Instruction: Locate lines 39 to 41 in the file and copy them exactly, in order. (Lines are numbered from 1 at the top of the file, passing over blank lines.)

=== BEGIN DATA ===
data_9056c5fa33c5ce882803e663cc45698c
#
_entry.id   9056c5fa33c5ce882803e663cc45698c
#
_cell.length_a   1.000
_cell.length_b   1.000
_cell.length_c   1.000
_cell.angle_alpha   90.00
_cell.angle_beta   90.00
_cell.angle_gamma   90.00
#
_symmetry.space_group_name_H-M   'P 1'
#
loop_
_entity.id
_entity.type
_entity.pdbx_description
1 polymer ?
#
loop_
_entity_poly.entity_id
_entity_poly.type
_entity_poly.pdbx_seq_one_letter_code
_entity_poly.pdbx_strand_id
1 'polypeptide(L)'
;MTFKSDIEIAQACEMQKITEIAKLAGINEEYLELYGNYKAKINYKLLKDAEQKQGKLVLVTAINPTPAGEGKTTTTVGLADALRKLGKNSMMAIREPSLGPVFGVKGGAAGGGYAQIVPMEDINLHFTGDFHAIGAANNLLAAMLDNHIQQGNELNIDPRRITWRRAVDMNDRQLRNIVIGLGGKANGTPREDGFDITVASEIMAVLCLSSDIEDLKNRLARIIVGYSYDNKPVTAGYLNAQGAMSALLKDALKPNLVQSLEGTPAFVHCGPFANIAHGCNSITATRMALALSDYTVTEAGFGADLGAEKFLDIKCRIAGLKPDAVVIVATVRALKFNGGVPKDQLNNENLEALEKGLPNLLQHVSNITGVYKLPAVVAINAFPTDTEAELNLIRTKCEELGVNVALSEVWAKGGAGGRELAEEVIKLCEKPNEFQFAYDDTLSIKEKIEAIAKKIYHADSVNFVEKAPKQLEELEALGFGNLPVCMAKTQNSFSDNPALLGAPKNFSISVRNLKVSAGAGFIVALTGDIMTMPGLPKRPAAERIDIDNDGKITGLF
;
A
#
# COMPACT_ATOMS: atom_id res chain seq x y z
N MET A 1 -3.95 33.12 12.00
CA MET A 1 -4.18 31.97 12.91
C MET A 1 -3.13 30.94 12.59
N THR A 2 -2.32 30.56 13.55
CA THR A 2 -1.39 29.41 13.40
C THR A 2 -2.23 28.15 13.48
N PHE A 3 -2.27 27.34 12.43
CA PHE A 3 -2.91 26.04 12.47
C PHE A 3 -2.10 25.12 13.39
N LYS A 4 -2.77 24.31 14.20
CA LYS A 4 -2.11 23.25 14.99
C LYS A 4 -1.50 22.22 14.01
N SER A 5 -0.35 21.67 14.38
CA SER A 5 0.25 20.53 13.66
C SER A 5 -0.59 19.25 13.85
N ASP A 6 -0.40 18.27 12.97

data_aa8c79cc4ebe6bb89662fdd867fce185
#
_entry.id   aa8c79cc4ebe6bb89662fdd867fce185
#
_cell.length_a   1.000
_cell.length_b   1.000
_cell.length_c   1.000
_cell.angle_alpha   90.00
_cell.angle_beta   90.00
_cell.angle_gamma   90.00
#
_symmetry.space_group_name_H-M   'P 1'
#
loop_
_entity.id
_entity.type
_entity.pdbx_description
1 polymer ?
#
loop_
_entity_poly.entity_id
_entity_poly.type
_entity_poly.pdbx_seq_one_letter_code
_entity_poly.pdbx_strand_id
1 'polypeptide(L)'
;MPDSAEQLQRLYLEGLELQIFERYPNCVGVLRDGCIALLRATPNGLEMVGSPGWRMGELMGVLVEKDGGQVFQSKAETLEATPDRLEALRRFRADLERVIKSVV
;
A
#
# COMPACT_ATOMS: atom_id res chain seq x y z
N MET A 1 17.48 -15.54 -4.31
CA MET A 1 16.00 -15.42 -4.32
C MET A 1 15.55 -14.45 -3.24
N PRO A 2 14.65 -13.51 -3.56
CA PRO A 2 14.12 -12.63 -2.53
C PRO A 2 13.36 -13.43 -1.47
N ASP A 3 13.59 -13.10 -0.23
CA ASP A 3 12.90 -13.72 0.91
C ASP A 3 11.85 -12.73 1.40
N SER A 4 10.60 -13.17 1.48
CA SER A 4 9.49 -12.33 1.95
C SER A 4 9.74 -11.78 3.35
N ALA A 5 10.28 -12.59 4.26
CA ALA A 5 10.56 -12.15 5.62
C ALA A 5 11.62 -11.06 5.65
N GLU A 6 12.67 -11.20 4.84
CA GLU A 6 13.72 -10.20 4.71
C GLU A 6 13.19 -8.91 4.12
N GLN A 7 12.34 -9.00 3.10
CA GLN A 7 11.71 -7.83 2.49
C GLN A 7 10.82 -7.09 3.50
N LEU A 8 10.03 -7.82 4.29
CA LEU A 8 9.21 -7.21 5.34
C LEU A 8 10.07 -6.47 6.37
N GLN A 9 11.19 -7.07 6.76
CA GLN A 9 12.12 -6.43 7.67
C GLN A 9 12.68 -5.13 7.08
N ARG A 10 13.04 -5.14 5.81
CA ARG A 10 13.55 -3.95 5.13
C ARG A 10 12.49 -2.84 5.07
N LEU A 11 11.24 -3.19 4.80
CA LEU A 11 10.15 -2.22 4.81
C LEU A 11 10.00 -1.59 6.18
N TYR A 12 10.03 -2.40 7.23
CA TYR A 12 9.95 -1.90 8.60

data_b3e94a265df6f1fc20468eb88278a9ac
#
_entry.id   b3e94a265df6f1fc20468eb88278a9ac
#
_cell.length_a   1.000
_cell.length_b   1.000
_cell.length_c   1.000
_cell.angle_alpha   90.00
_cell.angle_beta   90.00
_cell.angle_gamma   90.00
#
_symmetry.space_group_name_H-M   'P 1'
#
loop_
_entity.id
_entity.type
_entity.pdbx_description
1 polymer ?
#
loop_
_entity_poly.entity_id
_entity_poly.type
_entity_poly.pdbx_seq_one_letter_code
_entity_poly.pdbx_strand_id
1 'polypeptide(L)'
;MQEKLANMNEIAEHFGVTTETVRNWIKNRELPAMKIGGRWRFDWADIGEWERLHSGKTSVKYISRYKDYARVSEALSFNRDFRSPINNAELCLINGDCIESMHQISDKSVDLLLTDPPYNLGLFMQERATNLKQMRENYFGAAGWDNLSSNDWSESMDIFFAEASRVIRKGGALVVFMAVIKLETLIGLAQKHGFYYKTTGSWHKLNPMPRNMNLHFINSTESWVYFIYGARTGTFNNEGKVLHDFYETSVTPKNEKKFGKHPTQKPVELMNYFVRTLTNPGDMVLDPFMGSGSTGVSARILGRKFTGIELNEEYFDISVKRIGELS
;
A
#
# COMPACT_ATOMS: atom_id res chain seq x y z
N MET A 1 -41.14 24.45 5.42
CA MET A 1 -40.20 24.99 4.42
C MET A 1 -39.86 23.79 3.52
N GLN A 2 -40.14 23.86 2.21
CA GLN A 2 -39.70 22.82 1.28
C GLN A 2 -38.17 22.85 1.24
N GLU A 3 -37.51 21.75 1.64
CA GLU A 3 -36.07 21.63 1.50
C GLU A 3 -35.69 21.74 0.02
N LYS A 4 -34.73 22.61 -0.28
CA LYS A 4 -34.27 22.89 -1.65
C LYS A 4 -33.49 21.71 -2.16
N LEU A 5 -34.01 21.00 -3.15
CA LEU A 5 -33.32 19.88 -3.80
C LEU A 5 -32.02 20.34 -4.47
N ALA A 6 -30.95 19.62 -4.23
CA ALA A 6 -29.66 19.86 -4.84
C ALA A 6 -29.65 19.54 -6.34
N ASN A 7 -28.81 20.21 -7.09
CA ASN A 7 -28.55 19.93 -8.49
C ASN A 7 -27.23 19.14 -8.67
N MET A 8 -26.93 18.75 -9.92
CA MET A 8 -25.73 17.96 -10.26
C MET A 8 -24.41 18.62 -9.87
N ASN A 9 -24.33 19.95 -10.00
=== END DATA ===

C PHE A 3 -2.10 25.12 13.39
N LYS A 4 -2.77 24.31 14.20
CA LYS A 4 -2.11 23.25 14.99